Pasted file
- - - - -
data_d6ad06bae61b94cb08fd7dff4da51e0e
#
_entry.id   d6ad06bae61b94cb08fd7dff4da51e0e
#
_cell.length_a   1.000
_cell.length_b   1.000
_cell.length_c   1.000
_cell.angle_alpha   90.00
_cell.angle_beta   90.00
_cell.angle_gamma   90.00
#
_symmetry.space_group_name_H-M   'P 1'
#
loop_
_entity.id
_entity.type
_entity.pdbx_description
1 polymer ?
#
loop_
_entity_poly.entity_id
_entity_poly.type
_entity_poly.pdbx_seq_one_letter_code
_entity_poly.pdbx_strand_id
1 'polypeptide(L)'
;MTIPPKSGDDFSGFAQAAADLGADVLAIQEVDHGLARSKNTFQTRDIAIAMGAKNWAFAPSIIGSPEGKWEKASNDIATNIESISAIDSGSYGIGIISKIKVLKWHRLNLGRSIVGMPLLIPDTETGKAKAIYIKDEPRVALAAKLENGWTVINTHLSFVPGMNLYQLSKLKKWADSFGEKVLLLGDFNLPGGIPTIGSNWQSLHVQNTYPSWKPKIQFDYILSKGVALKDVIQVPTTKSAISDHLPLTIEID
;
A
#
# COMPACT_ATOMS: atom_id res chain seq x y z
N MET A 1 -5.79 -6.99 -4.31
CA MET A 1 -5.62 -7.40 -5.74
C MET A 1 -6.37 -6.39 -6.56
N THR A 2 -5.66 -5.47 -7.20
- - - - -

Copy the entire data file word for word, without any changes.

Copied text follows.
data_d6ad06bae61b94cb08fd7dff4da51e0e
#
_entry.id   d6ad06bae61b94cb08fd7dff4da51e0e
#
_cell.length_a   1.000
_cell.length_b   1.000
_cell.length_c   1.000
_cell.angle_alpha   90.00
_cell.angle_beta   90.00
_cell.angle_gamma   90.00
#
_symmetry.space_group_name_H-M   'P 1'
#
loop_
_entity.id
_entity.type
_entity.pdbx_description
1 polymer ?
#
loop_
_entity_poly.entity_id
_entity_poly.type
_entity_poly.pdbx_seq_one_letter_code
_entity_poly.pdbx_strand_id
1 'polypeptide(L)'
;MTIPPKSGDDFSGFAQAAADLGADVLAIQEVDHGLARSKNTFQTRDIAIAMGAKNWAFAPSIIGSPEGKWEKASNDIATNIESISAIDSGSYGIGIISKIKVLKWHRLNLGRSIVGMPLLIPDTETGKAKAIYIKDEPRVALAAKLENGWTVINTHLSFVPGMNLYQLSKLKKWADSFGEKVLLLGDFNLPGGIPTIGSNWQSLHVQNTYPSWKPKIQFDYILSKGVALKDVIQVPTTKSAISDHLPLTIEID
;
A
#
# COMPACT_ATOMS: atom_id res chain seq x y z
N MET A 1 -5.79 -6.99 -4.31
CA MET A 1 -5.62 -7.40 -5.74
C MET A 1 -6.37 -6.39 -6.56
N THR A 2 -5.66 -5.47 -7.20